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Thomas, Solicitor
Category: UK Immigration Law
Satisfied Customers: 7602
Experience:  BA (Hons), PgDip, Practising Solicitor
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Hi,im seeking information for a desperate friend. My friend

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Hi,i'm seeking information for a desperate friend.
My friend has outstayed her visa in the uk by about 8/9 years. She has a partner who has been with her for 5 years and he has been supporting her all this time finacially. She is from Singapore and studied in the uk to succesfully complete her various degrees of which i'm not sure what they are. She is a transexual and fears that going back home will make her life a misery and she wishes to be a legal british citizen. Her religion is muslim she says she will be frowned upon if she ever had to go back home. She has many friends to call upon for support and one friend has asked her to become partners in business,but she can't become a partner because she needs to be a uk resident.
Have you any advise which i could pass on such as;
Does she have a good case to become a legal citizen?
Can she talk to a lawyer in total confidence?
Any info you can provide will be much appreciated....thanks.
Thanks for your question.
To enable me to answer your question could you please respond to the following:-
1. What is the total length of time of her period of residency in the UK please?
2. Are she and her partner to have a civil partnership at any time in the future?
3. How long have they cohabited together (ie. lived together)
Kind regards.
Customer: replied 6 years ago.

Hi, I believe she entered the uk in 1999 or maybe 2000. I think they would get a civil partnership if it helps but i don't think they have plans. They have lived together for around 4 years.

Thanks again.

Hi, Thanks for your reply..
She cannot obtain UK citizenship because a person must be free of immgration time restrictions in order to do so. She is not because she is illegal.
She would first have to obtain a visa based on her relationship and then apply for indefiniate leave to remain after two years in order to be free of such time restrictions.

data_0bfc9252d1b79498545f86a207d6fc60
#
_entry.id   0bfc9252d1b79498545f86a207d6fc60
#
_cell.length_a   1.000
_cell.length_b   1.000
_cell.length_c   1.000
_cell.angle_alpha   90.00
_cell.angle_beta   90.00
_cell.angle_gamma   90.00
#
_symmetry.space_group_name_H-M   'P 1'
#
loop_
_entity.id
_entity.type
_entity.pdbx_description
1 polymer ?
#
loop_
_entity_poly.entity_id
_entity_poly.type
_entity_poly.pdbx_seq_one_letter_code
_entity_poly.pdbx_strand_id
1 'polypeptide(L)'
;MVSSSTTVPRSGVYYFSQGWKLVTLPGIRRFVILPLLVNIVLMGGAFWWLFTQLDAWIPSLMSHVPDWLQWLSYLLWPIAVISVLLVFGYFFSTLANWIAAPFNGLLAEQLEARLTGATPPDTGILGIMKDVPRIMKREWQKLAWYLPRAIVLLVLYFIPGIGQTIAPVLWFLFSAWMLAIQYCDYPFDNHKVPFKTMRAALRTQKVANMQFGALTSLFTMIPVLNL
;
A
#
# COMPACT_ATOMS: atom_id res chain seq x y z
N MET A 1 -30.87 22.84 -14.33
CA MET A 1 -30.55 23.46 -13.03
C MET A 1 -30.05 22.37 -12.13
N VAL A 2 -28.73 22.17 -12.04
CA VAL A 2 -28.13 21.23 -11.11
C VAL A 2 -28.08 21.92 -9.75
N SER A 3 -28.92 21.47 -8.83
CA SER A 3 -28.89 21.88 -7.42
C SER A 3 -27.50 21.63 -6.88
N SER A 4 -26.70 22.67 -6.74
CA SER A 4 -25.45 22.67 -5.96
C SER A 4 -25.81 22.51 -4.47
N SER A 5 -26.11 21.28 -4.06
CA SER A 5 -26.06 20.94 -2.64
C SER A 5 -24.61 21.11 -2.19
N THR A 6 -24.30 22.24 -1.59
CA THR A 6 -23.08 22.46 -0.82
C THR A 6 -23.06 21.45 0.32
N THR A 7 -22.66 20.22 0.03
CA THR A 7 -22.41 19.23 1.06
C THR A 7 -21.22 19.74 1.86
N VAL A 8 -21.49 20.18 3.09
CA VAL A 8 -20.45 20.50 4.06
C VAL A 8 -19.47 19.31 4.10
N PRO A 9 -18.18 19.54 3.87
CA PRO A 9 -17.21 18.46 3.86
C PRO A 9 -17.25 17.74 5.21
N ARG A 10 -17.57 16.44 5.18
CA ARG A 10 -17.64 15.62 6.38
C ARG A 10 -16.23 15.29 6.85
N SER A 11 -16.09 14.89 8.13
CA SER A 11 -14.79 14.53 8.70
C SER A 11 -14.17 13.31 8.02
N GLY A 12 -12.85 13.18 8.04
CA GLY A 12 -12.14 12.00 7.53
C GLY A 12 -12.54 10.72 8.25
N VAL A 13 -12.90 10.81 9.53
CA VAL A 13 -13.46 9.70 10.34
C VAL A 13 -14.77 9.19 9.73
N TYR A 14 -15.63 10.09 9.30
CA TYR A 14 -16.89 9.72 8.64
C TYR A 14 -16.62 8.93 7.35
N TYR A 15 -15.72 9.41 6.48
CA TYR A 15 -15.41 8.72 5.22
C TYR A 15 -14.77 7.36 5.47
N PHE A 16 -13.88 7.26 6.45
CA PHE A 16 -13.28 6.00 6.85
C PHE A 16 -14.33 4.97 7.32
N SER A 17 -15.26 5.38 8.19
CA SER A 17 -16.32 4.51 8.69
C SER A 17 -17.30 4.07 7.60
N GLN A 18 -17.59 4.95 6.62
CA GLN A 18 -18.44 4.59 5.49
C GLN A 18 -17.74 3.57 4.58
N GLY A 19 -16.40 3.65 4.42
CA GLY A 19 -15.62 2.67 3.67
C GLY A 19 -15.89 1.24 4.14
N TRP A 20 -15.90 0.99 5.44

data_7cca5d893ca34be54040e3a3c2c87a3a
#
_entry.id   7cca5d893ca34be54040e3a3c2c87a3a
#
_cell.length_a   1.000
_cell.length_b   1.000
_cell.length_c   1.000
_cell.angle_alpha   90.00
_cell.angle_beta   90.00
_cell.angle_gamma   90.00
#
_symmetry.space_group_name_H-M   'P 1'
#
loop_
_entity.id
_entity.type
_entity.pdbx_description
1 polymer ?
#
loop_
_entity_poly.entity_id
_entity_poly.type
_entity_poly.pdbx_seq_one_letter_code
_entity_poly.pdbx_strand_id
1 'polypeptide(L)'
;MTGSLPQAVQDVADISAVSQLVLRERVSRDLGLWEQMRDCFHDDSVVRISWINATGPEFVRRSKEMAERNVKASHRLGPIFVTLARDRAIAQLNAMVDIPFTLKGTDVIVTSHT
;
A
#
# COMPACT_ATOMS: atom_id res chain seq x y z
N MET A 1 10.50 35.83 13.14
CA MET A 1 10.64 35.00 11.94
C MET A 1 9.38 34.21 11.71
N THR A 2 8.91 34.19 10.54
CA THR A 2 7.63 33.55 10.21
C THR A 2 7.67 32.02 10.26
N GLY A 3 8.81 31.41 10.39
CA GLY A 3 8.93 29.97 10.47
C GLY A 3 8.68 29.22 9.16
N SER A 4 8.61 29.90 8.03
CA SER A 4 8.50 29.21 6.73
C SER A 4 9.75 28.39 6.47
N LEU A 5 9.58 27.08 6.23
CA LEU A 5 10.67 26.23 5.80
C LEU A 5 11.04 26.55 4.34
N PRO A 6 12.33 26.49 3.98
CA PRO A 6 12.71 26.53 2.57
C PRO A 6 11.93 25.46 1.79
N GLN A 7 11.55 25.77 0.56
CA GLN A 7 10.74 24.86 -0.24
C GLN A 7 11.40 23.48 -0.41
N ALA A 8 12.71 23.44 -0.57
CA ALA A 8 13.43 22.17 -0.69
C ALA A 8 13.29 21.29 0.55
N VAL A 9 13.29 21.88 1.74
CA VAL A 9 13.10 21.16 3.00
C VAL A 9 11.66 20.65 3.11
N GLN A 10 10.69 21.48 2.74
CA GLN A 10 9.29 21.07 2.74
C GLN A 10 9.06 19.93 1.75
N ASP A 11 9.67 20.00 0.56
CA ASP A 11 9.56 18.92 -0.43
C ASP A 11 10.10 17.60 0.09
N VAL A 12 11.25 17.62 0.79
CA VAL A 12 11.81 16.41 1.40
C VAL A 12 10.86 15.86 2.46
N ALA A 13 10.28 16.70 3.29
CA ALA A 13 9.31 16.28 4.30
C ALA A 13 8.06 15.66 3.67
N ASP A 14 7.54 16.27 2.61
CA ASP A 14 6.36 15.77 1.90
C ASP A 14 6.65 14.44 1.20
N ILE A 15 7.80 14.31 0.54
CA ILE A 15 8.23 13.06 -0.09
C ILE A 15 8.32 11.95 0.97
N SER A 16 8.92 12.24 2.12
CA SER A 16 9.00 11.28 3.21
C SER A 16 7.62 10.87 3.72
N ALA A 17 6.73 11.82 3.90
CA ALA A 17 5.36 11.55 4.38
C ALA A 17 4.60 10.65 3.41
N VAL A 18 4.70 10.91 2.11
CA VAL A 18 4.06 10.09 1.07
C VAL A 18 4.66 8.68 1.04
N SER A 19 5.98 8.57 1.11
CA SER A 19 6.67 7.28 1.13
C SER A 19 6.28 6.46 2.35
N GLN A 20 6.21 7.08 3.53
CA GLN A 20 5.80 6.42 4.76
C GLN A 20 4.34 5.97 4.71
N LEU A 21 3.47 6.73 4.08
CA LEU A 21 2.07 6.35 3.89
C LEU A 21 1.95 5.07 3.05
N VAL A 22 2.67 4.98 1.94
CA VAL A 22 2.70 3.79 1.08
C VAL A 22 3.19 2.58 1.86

The period of cohabitation that they have together would qualify for the purposes of obtaining an unmarried partner’s visa. The eligibility for making an in-country application is as follows:-  you and your partner will both be at least 21 years old (or 18 years old if either of you is a serving member of HM Forces) on the date when we would give you leave to remain;  any previous marriage, civil partnership or similar relationship involving you or your partner has permanently broken down;  you have not remained in the UK in breach of the immigration laws;  you and your partner are not related by blood;  you have met your partner;  you and your partner have been living together in a relationship akin to marriage or civil partnership which has been existing and genuine (not like a 'marriage of convenience') for at least two years;  your relationship did not begin after a decision was made to deport or remove you from the UK;  you and your husband, wife or civil partner intend to live together permanently;  you have adequate accommodation where you and your dependants can live exclusively and without help from public funds; and  both of you will be able to maintain yourselves and any dependants adequately without needing public funds. Obviously she does not meet this criteria because.she is in breach of immigration rules in that she is living here without leave to remain. However, this alone is not permitted as sole grounds for refusal of a visa where that application is made out of country. This means that if she returns to her home country and makes an application from there they will not be able to reject because of her overstay and provided her application does not contain any other defects then it will be accepted. A person without leave to remain may only make an application in the UK where exceptional compassionate circumstances dictate that it should be accepted by the UKBA. In her case I would suggest that the quickest, cheapest way of securing her leave to remain here would be to see a local solicitor to get them to prepare on out of country application. She could then return home and make the application from there straight away. If this has been useful please kindly click accept so that I may be rewarded for my time. If you do not click accept your money stays with the site and I do not receive any credit for the time I have taken to answer your question. I will answer your follow up questions you may have. Kind regards, Tom
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